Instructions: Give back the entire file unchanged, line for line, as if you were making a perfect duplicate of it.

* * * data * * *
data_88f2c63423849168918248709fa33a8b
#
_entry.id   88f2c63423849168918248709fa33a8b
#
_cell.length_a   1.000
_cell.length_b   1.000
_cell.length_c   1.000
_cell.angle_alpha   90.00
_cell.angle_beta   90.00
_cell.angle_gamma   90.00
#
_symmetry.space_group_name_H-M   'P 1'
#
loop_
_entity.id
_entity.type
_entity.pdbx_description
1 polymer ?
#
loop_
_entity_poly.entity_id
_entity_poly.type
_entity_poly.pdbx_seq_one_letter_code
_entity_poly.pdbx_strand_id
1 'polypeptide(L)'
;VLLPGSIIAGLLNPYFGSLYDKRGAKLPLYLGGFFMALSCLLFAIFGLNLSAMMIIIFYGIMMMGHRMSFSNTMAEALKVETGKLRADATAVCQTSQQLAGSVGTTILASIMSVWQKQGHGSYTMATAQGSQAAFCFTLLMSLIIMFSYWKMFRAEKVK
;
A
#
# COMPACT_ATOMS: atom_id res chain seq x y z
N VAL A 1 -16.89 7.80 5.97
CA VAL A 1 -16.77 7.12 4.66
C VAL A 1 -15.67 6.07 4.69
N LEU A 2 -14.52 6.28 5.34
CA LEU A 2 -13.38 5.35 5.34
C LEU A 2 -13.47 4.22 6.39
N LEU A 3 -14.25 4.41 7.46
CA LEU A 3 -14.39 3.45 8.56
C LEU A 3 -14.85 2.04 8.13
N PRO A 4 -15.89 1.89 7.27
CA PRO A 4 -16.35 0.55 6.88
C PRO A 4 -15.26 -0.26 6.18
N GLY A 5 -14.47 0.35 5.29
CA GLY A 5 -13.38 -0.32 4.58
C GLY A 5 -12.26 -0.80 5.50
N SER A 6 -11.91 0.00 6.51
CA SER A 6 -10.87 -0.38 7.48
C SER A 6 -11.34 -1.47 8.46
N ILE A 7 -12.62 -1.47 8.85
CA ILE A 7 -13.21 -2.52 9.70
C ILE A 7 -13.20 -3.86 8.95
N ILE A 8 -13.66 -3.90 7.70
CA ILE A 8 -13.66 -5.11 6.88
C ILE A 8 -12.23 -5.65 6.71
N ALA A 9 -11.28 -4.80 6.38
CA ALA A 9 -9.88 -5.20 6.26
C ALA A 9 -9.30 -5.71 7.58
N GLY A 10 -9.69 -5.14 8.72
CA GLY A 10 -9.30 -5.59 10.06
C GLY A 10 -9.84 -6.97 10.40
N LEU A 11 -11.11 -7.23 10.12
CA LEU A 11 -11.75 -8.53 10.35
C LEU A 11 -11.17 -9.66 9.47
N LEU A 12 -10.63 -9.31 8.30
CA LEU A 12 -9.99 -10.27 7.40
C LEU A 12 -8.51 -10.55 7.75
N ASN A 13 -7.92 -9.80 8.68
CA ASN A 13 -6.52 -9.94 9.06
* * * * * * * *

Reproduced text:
data_88f2c63423849168918248709fa33a8b
#
_entry.id   88f2c63423849168918248709fa33a8b
#
_cell.length_a   1.000
_cell.length_b   1.000
_cell.length_c   1.000
_cell.angle_alpha   90.00
_cell.angle_beta   90.00
_cell.angle_gamma   90.00
#
_symmetry.space_group_name_H-M   'P 1'
#
loop_
_entity.id
_entity.type
_entity.pdbx_description
1 polymer ?
#
loop_
_entity_poly.entity_id
_entity_poly.type
_entity_poly.pdbx_seq_one_letter_code
_entity_poly.pdbx_strand_id
1 'polypeptide(L)'
;VLLPGSIIAGLLNPYFGSLYDKRGAKLPLYLGGFFMALSCLLFAIFGLNLSAMMIIIFYGIMMMGHRMSFSNTMAEALKVETGKLRADATAVCQTSQQLAGSVGTTILASIMSVWQKQGHGSYTMATAQGSQAAFCFTLLMSLIIMFSYWKMFRAEKVK
;
A
#
# COMPACT_ATOMS: atom_id res chain seq x y z
N VAL A 1 -16.89 7.80 5.97
CA VAL A 1 -16.77 7.12 4.66
C VAL A 1 -15.67 6.07 4.69
N LEU A 2 -14.52 6.28 5.34
CA LEU A 2 -13.38 5.35 5.34
C LEU A 2 -13.47 4.22 6.39
N LEU A 3 -14.25 4.41 7.46
CA LEU A 3 -14.39 3.45 8.56
C LEU A 3 -14.85 2.04 8.13
N PRO A 4 -15.89 1.89 7.27
CA PRO A 4 -16.35 0.55 6.88
C PRO A 4 -15.26 -0.26 6.18
N GLY A 5 -14.47 0.35 5.29
CA GLY A 5 -13.38 -0.32 4.58
C GLY A 5 -12.26 -0.80 5.50
N SER A 6 -11.91 0.00 6.51
CA SER A 6 -10.87 -0.38 7.48
C SER A 6 -11.34 -1.47 8.46
N ILE A 7 -12.62 -1.47 8.85
CA ILE A 7 -13.21 -2.52 9.70
C ILE A 7 -13.20 -3.86 8.95
N ILE A 8 -13.66 -3.90 7.70
CA ILE A 8 -13.66 -5.11 6.88
C ILE A 8 -12.23 -5.65 6.71
N ALA A 9 -11.28 -4.80 6.38
CA ALA A 9 -9.88 -5.20 6.26
C ALA A 9 -9.30 -5.71 7.58
N GLY A 10 -9.69 -5.14 8.72
CA GLY A 10 -9.30 -5.59 10.06
C GLY A 10 -9.84 -6.97 10.40
N LEU A 11 -11.11 -7.23 10.12
CA LEU A 11 -11.75 -8.53 10.35
C LEU A 11 -11.17 -9.66 9.47
N LEU A 12 -10.63 -9.31 8.30
CA LEU A 12 -9.99 -10.27 7.40
C LEU A 12 -8.51 -10.55 7.75
N ASN A 13 -7.92 -9.80 8.68
CA ASN A 13 -6.52 -9.94 9.06